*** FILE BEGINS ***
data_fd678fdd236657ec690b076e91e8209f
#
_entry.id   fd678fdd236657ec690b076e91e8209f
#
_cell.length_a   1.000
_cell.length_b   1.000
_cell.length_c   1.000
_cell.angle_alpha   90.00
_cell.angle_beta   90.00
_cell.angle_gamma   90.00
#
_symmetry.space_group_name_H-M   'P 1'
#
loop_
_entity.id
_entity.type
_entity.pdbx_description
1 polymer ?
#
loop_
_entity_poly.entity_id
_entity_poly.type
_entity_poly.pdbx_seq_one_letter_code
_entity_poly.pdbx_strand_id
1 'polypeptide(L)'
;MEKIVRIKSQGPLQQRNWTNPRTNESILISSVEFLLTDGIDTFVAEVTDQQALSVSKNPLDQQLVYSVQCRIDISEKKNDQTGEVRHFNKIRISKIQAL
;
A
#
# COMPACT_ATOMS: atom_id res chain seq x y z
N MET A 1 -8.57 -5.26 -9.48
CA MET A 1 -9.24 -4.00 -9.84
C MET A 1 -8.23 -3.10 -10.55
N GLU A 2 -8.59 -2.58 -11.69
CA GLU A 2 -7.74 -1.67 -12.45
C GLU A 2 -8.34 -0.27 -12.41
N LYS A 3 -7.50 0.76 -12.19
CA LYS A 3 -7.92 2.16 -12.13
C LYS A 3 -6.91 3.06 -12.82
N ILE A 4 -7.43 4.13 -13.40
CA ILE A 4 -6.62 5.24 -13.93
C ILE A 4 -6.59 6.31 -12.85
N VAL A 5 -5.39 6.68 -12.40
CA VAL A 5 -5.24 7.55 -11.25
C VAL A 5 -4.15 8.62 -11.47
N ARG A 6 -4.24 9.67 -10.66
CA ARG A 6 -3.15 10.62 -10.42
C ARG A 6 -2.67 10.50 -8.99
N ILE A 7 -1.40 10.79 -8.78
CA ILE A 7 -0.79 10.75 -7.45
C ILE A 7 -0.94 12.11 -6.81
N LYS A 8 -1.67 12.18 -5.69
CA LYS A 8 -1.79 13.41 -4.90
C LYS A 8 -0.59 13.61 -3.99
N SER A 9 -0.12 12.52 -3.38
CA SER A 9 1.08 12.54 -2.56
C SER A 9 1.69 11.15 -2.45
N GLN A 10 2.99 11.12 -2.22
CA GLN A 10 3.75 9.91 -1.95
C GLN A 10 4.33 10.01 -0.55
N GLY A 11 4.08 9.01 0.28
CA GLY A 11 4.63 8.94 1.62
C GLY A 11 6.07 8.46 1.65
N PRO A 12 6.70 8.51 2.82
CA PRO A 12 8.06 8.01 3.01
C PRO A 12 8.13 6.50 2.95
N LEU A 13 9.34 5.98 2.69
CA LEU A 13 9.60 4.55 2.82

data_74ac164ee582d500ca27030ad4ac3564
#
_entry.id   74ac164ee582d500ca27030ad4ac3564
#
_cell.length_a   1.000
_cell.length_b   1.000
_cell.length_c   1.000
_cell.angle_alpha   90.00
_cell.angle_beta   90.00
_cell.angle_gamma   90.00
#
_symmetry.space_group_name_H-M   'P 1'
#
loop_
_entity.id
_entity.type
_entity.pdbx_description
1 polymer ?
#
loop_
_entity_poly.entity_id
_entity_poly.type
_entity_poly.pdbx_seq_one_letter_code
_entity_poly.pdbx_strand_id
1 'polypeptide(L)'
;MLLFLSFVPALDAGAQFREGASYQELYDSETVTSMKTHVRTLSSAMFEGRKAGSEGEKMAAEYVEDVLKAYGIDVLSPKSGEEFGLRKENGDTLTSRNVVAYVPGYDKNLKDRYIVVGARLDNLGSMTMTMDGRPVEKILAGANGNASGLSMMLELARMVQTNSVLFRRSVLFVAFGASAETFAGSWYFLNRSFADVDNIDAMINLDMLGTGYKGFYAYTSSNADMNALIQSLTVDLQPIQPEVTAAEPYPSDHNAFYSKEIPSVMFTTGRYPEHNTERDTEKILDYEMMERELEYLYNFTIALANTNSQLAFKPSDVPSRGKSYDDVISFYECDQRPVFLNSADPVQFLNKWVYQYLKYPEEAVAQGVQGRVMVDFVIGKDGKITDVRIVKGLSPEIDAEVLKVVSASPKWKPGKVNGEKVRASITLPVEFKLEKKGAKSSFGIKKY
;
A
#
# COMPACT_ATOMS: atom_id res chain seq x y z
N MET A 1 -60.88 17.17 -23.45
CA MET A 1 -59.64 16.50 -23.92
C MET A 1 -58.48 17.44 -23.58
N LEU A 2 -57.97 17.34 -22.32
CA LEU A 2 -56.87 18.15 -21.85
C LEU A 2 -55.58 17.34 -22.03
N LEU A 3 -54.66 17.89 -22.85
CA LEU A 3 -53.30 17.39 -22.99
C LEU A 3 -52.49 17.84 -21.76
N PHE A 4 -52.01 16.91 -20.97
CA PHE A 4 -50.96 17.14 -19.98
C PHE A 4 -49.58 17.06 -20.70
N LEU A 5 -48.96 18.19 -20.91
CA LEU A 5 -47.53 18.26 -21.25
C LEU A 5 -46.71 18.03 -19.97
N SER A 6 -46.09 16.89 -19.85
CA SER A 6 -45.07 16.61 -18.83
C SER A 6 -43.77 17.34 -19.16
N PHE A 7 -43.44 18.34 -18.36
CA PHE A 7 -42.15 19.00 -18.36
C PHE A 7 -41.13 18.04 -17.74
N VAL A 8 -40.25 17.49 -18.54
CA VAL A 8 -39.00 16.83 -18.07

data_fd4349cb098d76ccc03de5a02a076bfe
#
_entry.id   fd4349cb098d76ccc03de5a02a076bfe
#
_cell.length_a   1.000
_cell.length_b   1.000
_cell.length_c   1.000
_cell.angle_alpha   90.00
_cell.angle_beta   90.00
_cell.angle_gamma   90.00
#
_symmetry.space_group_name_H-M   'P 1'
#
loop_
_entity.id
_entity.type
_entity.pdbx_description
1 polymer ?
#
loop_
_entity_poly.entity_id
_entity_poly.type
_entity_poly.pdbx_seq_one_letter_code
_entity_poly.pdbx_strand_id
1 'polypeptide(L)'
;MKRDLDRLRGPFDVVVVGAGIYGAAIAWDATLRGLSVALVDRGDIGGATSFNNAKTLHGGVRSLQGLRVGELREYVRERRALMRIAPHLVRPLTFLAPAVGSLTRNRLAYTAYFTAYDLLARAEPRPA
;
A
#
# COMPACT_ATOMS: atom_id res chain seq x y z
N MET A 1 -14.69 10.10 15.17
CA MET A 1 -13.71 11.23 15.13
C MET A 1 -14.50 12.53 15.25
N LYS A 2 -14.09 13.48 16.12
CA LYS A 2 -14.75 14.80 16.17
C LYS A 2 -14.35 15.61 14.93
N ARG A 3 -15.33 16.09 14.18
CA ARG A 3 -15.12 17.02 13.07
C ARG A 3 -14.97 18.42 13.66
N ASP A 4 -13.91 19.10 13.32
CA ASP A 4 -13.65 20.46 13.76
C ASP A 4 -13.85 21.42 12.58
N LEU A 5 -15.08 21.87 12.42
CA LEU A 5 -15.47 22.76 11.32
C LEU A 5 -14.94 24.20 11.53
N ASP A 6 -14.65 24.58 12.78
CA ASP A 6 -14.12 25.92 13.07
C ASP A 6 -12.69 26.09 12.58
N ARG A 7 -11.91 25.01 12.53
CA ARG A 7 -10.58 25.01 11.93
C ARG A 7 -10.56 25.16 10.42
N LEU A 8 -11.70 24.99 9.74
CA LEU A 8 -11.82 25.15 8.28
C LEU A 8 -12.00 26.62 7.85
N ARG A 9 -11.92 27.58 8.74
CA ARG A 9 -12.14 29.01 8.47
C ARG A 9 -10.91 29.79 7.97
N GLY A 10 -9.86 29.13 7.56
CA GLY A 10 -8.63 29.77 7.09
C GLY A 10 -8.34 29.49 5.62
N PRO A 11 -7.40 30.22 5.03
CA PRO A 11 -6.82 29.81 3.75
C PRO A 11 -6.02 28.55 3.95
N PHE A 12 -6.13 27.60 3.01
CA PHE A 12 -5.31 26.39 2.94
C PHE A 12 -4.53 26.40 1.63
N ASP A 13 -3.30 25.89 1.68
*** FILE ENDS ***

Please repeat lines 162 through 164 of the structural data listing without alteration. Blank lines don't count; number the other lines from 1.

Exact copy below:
CA ASP A 4 -13.65 20.46 13.76
C ASP A 4 -13.85 21.42 12.58
N LEU A 5 -15.08 21.87 12.42